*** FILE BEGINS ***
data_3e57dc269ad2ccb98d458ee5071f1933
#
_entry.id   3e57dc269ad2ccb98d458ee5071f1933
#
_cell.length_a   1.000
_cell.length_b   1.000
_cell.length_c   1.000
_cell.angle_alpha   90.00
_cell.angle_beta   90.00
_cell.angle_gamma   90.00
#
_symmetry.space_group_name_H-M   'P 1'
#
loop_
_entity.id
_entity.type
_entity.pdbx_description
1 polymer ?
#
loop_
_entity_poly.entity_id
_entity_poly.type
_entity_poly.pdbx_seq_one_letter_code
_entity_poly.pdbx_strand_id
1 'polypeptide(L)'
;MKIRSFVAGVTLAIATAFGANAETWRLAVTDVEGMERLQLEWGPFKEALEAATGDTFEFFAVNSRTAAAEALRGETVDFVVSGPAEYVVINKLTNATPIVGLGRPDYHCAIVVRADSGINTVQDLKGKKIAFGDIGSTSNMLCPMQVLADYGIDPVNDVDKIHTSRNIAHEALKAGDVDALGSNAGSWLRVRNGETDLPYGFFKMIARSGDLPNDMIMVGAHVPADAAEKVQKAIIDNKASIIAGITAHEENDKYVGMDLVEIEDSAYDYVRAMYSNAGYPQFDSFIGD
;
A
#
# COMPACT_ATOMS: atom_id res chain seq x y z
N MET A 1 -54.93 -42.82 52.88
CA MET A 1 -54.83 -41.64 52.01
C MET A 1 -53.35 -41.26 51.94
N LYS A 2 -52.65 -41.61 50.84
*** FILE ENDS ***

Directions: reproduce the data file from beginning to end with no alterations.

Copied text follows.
data_3e57dc269ad2ccb98d458ee5071f1933
#
_entry.id   3e57dc269ad2ccb98d458ee5071f1933
#
_cell.length_a   1.000
_cell.length_b   1.000
_cell.length_c   1.000
_cell.angle_alpha   90.00
_cell.angle_beta   90.00
_cell.angle_gamma   90.00
#
_symmetry.space_group_name_H-M   'P 1'
#
loop_
_entity.id
_entity.type
_entity.pdbx_description
1 polymer ?
#
loop_
_entity_poly.entity_id
_entity_poly.type
_entity_poly.pdbx_seq_one_letter_code
_entity_poly.pdbx_strand_id
1 'polypeptide(L)'
;MKIRSFVAGVTLAIATAFGANAETWRLAVTDVEGMERLQLEWGPFKEALEAATGDTFEFFAVNSRTAAAEALRGETVDFVVSGPAEYVVINKLTNATPIVGLGRPDYHCAIVVRADSGINTVQDLKGKKIAFGDIGSTSNMLCPMQVLADYGIDPVNDVDKIHTSRNIAHEALKAGDVDALGSNAGSWLRVRNGETDLPYGFFKMIARSGDLPNDMIMVGAHVPADAAEKVQKAIIDNKASIIAGITAHEENDKYVGMDLVEIEDSAYDYVRAMYSNAGYPQFDSFIGD
;
A
#
# COMPACT_ATOMS: atom_id res chain seq x y z
N MET A 1 -54.93 -42.82 52.88
CA MET A 1 -54.83 -41.64 52.01
C MET A 1 -53.35 -41.26 51.94
N LYS A 2 -52.65 -41.61 50.84